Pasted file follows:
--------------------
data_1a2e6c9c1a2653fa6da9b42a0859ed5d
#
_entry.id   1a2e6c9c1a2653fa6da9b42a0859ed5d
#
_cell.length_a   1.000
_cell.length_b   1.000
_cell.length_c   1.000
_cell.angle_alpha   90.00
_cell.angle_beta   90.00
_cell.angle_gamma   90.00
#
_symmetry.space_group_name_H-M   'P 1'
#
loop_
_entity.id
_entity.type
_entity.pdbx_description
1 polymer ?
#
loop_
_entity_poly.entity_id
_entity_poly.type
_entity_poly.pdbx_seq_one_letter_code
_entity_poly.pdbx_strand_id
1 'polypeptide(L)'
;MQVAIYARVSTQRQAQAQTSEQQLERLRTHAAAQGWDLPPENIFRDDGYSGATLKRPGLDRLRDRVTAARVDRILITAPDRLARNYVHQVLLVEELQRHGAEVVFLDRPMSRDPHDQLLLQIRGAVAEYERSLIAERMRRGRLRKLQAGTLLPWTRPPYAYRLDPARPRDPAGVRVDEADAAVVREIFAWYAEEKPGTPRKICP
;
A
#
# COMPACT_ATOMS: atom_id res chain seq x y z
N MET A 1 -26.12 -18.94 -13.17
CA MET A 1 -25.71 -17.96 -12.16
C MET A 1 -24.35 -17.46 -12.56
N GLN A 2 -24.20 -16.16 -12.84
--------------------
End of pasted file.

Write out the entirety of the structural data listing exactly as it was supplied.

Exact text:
data_1a2e6c9c1a2653fa6da9b42a0859ed5d
#
_entry.id   1a2e6c9c1a2653fa6da9b42a0859ed5d
#
_cell.length_a   1.000
_cell.length_b   1.000
_cell.length_c   1.000
_cell.angle_alpha   90.00
_cell.angle_beta   90.00
_cell.angle_gamma   90.00
#
_symmetry.space_group_name_H-M   'P 1'
#
loop_
_entity.id
_entity.type
_entity.pdbx_description
1 polymer ?
#
loop_
_entity_poly.entity_id
_entity_poly.type
_entity_poly.pdbx_seq_one_letter_code
_entity_poly.pdbx_strand_id
1 'polypeptide(L)'
;MQVAIYARVSTQRQAQAQTSEQQLERLRTHAAAQGWDLPPENIFRDDGYSGATLKRPGLDRLRDRVTAARVDRILITAPDRLARNYVHQVLLVEELQRHGAEVVFLDRPMSRDPHDQLLLQIRGAVAEYERSLIAERMRRGRLRKLQAGTLLPWTRPPYAYRLDPARPRDPAGVRVDEADAAVVREIFAWYAEEKPGTPRKICP
;
A
#
# COMPACT_ATOMS: atom_id res chain seq x y z
N MET A 1 -26.12 -18.94 -13.17
CA MET A 1 -25.71 -17.96 -12.16
C MET A 1 -24.35 -17.46 -12.56
N GLN A 2 -24.20 -16.16 -12.84